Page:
However, it isn’t the most effective method. Also, most professors talk fast in college and won’t repeat themselves, so you’ll need to figure out are essential points to take down.
To do so, you’ll need to figure out an effective noting taking strategy. There are various methods, such as:
The Outline Method
Outlining is one of the simplest methods to use for good note-taking. When using this method, you focus on several topics that will get discussed.
Under those topics, you create in-depth subpoints relating to the conversation. It’ll keep you from getting overwhelmed since you don’t have to comb through unnecessary text when studying.
If you struggle with taking regular notes, you can use mind mapping to organize your thoughts better. It’s a method that helps interlock complex or abstract topics.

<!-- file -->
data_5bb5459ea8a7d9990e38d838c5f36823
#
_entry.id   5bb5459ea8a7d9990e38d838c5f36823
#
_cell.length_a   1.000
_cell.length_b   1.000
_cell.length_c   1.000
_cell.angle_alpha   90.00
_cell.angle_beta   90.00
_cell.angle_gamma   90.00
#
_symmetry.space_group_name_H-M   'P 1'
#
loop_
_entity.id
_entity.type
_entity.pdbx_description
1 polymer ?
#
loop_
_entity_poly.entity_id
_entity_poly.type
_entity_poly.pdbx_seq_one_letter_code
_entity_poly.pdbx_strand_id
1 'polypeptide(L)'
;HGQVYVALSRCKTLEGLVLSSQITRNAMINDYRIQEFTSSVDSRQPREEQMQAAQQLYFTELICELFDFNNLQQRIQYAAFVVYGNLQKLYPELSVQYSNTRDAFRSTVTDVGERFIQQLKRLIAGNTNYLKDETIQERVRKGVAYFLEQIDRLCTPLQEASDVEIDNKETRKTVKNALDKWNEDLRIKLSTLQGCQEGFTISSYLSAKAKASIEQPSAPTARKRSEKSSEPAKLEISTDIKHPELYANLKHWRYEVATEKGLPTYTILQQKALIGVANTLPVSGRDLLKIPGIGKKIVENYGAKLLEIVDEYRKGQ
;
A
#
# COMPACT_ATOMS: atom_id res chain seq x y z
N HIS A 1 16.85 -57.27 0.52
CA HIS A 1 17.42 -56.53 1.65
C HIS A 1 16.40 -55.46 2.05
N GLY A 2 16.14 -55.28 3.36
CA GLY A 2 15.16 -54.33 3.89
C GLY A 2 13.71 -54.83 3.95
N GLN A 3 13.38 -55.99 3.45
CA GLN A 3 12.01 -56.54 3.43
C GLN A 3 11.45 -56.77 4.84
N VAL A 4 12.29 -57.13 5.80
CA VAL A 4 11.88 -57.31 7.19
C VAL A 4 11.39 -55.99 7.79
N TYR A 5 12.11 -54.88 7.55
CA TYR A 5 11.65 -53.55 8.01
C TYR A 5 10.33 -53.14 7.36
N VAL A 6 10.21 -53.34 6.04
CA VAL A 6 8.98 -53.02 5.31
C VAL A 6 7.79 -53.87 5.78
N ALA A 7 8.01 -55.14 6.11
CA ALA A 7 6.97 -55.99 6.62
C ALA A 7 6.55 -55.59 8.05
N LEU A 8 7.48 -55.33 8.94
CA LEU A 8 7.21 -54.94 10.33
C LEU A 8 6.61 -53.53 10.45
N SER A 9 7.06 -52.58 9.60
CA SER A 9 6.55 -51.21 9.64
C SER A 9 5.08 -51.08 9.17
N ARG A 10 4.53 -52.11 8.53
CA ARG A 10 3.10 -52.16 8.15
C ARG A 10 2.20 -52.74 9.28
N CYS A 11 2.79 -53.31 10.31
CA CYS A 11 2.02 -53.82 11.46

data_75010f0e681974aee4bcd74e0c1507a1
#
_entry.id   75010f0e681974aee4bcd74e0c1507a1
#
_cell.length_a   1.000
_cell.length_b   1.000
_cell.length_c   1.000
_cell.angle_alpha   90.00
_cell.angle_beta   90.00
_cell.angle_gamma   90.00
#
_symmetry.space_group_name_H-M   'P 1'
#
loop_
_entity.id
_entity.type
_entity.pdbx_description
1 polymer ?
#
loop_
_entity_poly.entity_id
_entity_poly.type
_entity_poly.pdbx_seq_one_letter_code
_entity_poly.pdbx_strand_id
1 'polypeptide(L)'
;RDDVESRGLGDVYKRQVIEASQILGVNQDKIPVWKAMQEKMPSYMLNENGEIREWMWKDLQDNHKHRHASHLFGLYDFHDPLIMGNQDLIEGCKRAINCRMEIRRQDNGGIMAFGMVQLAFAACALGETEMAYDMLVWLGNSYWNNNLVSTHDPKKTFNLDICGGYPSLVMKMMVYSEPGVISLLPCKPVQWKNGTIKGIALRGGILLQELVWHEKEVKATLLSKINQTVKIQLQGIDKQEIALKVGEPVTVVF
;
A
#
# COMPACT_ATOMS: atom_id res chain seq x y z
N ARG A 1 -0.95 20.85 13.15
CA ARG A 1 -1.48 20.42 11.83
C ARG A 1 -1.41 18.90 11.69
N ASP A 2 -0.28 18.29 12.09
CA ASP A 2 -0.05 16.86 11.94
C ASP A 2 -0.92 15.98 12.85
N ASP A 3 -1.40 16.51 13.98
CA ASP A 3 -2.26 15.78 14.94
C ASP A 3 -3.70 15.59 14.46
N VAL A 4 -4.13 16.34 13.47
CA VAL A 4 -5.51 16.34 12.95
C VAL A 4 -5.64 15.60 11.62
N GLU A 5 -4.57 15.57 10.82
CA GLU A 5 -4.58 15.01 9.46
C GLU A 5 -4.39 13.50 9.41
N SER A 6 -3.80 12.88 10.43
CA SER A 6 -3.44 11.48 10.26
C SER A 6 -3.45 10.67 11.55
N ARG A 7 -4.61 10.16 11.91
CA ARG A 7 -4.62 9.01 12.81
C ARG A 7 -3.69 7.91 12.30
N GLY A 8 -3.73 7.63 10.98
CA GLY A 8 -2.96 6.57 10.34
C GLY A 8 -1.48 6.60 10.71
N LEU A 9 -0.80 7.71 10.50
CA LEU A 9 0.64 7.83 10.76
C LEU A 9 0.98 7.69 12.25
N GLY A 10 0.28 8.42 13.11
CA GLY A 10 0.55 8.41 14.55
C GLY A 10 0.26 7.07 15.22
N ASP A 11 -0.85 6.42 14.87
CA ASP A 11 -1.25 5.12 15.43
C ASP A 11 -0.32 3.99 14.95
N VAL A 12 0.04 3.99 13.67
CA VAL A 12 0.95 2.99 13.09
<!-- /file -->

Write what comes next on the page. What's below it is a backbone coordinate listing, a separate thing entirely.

The map is a visual aid that helps the individual see how topics are related. You’ll also be able to go into detail on specific issues related to certain subjects.
To use the mind mapping method, start with a general idea in the middle of your page. Then begin branching off that topic with concepts that you can think of.
For example, let’s say your topic was the effects of COVID-19 on society. A few branches that you could connect to that subject are:
- Travel restrictions
- Working from home
- Online shopping
- Revamped cleaning methods
So now you have a few sub-branches that you can work from. Although the main topic was COVID-19, these sub-topics can provide more detail about how society was affected regarding each idea.
The Cornell Method
The Cornell Method was developed by Cornell University in the 1950s and is still widely used today. You’re still using key points like the outline method, but instead, the page is broken up into three sections.
The narrow column is called the “Cue” section, where you’ll write down important names, dates, events, or questions.